How Low Can You Go?

On this day (8 August) in 1998 Manchester City began their season at the lowest level (3rd tier) they had ever played in. If you fancy remembering those dark days here’s a clip of the opening League fixture V Blackpool. The Blues won the match 3-0 in front of a capacity crowd – we thought it would all be okay but the following months it all started to… well, you know the rest! Here’s the clip:

Sterling’s 100th

On this day (7 August) in 2020 Raheem Sterling scored his 100th goal for Manchester City. Not only that but this was City’s latest victory (2-1 v Real Madrid, Champions League) in a football season. The season had been halted and then restarted due to Covid. You can see highlights of the game here:

https://www.mancity.com/citytv/mens/city-real-madrid-champions-league-highlights-63732419

GOLDEN GOALS – 1996 Georgiou Kinkladze Goal V Southampton

One of the best goals of Maine Road’s final couple of decades saw the brilliant Georgiou Kinkladze at his best.  Kinkladze was a major star – some would say Manchester City’s biggest during the mid 1990s – and livened up many dull days for City fans.  This goal was obviously popular with Maine Road regulars but, thanks to television and the game’s appearance on Match of the Day, many neutrals recognised the quality of this Golden Goal.

The idea of this ‘GOLDEN GOALS’ feature is to remember a significant or spectacular Manchester City goal from yesteryear.  My hope is that supporters who were not around back then will learn more about these goals while those who were here will hopefully be reminded of them.  If you would like to nominate a goal for possible use in a future feature then please comment at the end of this piece or email me with details of game, goal scorer and date.

This article, covering Kinkladze’s goal is available for subscribers to the website below. It costs £20 a year (it works out £1.67 per month) and you get full access to all articles posted, including PDFs of the out of print Manchester A Football History and my first ever book about Manchester City. There are also audio interviews & more. Do a few searches on past content to see what’s available.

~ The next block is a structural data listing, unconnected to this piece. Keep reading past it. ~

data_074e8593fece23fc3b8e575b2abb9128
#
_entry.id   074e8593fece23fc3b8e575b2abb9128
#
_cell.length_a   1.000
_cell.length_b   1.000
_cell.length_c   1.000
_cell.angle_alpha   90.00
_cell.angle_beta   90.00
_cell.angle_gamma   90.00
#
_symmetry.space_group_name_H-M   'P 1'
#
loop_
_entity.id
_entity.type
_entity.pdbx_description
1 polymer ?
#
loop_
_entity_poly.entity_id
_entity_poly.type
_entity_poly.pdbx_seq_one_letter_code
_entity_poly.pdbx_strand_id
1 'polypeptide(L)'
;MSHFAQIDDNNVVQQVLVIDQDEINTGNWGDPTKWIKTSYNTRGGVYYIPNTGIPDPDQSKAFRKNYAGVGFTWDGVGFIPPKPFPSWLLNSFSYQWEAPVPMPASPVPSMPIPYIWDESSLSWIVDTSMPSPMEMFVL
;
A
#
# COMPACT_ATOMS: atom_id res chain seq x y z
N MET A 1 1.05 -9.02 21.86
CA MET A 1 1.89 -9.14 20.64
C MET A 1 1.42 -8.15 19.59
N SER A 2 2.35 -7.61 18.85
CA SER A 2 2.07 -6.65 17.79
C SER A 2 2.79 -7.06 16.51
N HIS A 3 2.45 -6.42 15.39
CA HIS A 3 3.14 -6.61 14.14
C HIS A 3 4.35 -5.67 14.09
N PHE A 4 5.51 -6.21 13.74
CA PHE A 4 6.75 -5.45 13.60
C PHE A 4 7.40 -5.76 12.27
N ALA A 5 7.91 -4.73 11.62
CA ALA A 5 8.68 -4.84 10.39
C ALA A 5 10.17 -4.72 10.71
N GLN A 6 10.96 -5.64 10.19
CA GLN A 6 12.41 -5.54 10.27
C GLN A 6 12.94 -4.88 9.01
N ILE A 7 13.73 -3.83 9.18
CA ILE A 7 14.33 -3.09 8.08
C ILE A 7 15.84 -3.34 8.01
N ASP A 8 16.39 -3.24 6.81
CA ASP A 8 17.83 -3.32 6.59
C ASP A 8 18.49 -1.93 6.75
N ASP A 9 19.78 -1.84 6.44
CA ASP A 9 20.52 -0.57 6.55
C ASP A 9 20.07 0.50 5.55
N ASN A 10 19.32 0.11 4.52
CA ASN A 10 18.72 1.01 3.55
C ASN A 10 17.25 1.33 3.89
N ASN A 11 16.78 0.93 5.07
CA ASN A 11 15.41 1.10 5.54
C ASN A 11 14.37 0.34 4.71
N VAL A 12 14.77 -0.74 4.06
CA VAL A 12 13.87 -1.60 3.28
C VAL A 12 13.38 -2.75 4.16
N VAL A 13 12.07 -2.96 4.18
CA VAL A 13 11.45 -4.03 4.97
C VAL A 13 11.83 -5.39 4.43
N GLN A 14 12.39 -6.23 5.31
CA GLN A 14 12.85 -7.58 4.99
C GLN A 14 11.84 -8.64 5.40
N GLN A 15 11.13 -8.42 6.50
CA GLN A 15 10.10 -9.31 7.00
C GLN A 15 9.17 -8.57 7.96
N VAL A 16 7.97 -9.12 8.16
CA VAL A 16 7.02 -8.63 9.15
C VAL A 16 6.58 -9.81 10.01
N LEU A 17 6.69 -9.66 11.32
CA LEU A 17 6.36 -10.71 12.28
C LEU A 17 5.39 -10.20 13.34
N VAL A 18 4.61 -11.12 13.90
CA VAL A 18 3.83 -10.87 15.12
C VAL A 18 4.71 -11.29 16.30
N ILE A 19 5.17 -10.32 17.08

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Women’s Football Interviews and Videos

If you’re interested in women’s football or in football in Trafford or Manchester here are some video interviews we did as part of the work on the #WEuro2022 Heritage Lottery funded project for Trafford. These interviews are with women who played for Manchester Corinthians, Manchester City, Manchester United, FC Redstar, & Macclesfield:

We start with Jan Lyons:

https://www.youtube.com/watch?v=iHkt5rGOJ5E

Now Gail Robertson:

https://www.youtube.com/watch?v=9TO4nnHtp-U&feature=emb_logo

Next Lesley Wright:

https://www.youtube.com/watch?v=oPgjj84gHfw&feature=emb_imp_woyt

Finally, Jane Morley:

https://www.youtube.com/watch?v=9tbzsOIpO7I&feature=emb_imp_woyt

Here’s an interesting clip of the Corinthians playing in 1960:

Margaret Shepherd and Margaret Whitworth were also filmed as part of the wider project (they were interviewed by Wigan & Leigh). Here they are:

Margaret Whitworth actually appears on this BBC clip from 1960 playing:

https://bbcrewind.co.uk/asset/60bf2dbfc69ade0020ef3021?q=ladies%20football%20international%201972&size=30

Also, here’s my talk explaining about the history of women’s football:

This talk on the history of women’s football was staged at the National Football Museum on 1st July as part of my work on a consultancy basis with Trafford local archives. The talk lasts about 47 mins. Enjoy!

There will be a video of the panel discussion mentioned in this talk that will appear as a part 2 later. Maybe next week?

The Trafford Archive website I mention during my talk is available here:

https://exploringtraffordsheritage.omeka.net/exhibits/show/traffordwomensfootball

Video of History Of Women’s Football Talk

If you’re interested in women’s football or in football in Trafford or Manchester then get your self a brew, settle down and enjoy this video of my talk before the big England-Northern Ireland match tonight. It’s part of my work on the #WEuro2022 Heritage Lottery funded project. Here goes:

This talk on the history of women’s football was staged at the National Football Museum on 1st July as part of my work on a consultancy basis with Trafford local archives. The talk lasts about 47 mins. Enjoy!

There will be a video of the panel discussion mentioned in this talk that will appear as a part 2 later. Maybe next week?

The Trafford Archive website I mention during my talk is available here:

https://exploringtraffordsheritage.omeka.net/exhibits/show/traffordwomensfootball

A Million on the Streets of Manchester

On this day (May 1st) in 1934 Manchester City, who had won the FA Cup for the second time in their history, took part in an incredible home coming parade.